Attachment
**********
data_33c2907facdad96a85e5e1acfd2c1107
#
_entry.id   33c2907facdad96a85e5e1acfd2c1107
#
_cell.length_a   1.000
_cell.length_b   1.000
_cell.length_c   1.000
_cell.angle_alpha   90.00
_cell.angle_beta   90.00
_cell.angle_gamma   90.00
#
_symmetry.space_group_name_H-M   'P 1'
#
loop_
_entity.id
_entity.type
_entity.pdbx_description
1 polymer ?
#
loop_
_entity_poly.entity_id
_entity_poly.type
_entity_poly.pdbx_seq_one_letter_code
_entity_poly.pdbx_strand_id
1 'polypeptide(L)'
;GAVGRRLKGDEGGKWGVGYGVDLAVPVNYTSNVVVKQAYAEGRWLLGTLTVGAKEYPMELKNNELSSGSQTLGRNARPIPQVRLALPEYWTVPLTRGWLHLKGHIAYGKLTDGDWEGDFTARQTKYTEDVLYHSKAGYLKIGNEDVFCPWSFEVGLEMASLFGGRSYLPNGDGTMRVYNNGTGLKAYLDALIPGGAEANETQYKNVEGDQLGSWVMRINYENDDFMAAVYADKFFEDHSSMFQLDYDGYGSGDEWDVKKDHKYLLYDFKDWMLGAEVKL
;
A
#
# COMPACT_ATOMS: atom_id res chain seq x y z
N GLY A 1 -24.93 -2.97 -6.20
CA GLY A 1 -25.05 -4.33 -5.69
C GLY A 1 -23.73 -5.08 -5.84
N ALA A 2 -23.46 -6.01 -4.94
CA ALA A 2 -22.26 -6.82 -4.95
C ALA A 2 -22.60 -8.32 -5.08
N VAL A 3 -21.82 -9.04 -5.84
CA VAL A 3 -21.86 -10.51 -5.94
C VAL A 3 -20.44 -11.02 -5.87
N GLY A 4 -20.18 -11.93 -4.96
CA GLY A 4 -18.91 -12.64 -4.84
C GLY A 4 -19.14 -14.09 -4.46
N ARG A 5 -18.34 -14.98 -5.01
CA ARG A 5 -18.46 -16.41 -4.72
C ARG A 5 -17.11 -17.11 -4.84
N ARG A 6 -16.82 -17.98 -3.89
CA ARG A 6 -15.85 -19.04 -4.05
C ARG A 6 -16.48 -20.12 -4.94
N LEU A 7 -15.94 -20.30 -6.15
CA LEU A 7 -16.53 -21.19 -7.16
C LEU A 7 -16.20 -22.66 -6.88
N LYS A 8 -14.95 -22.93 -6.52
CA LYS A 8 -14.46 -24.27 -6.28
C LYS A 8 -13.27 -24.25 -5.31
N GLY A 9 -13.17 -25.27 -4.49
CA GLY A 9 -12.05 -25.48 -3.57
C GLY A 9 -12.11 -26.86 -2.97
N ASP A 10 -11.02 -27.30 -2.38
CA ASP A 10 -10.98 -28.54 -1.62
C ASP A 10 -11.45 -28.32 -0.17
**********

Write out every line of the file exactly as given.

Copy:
data_33c2907facdad96a85e5e1acfd2c1107
#
_entry.id   33c2907facdad96a85e5e1acfd2c1107
#
_cell.length_a   1.000
_cell.length_b   1.000
_cell.length_c   1.000
_cell.angle_alpha   90.00
_cell.angle_beta   90.00
_cell.angle_gamma   90.00
#
_symmetry.space_group_name_H-M   'P 1'
#
loop_
_entity.id
_entity.type
_entity.pdbx_description
1 polymer ?
#
loop_
_entity_poly.entity_id
_entity_poly.type
_entity_poly.pdbx_seq_one_letter_code
_entity_poly.pdbx_strand_id
1 'polypeptide(L)'
;GAVGRRLKGDEGGKWGVGYGVDLAVPVNYTSNVVVKQAYAEGRWLLGTLTVGAKEYPMELKNNELSSGSQTLGRNARPIPQVRLALPEYWTVPLTRGWLHLKGHIAYGKLTDGDWEGDFTARQTKYTEDVLYHSKAGYLKIGNEDVFCPWSFEVGLEMASLFGGRSYLPNGDGTMRVYNNGTGLKAYLDALIPGGAEANETQYKNVEGDQLGSWVMRINYENDDFMAAVYADKFFEDHSSMFQLDYDGYGSGDEWDVKKDHKYLLYDFKDWMLGAEVKL
;
A
#
# COMPACT_ATOMS: atom_id res chain seq x y z
N GLY A 1 -24.93 -2.97 -6.20
CA GLY A 1 -25.05 -4.33 -5.69
C GLY A 1 -23.73 -5.08 -5.84
N ALA A 2 -23.46 -6.01 -4.94
CA ALA A 2 -22.26 -6.82 -4.95
C ALA A 2 -22.60 -8.32 -5.08
N VAL A 3 -21.82 -9.04 -5.84
CA VAL A 3 -21.86 -10.51 -5.94
C VAL A 3 -20.44 -11.02 -5.87
N GLY A 4 -20.18 -11.93 -4.96
CA GLY A 4 -18.91 -12.64 -4.84
C GLY A 4 -19.14 -14.09 -4.46
N ARG A 5 -18.34 -14.98 -5.01
CA ARG A 5 -18.46 -16.41 -4.72
C ARG A 5 -17.11 -17.11 -4.84
N ARG A 6 -16.82 -17.98 -3.89
CA ARG A 6 -15.85 -19.04 -4.05
C ARG A 6 -16.48 -20.12 -4.94
N LEU A 7 -15.94 -20.30 -6.15
CA LEU A 7 -16.53 -21.19 -7.16
C LEU A 7 -16.20 -22.66 -6.88
N LYS A 8 -14.95 -22.93 -6.52
CA LYS A 8 -14.46 -24.27 -6.28
C LYS A 8 -13.27 -24.25 -5.31
N GLY A 9 -13.17 -25.27 -4.49
CA GLY A 9 -12.05 -25.48 -3.57
C GLY A 9 -12.11 -26.86 -2.97
N ASP A 10 -11.02 -27.30 -2.38
CA ASP A 10 -10.98 -28.54 -1.62
C ASP A 10 -11.45 -28.32 -0.17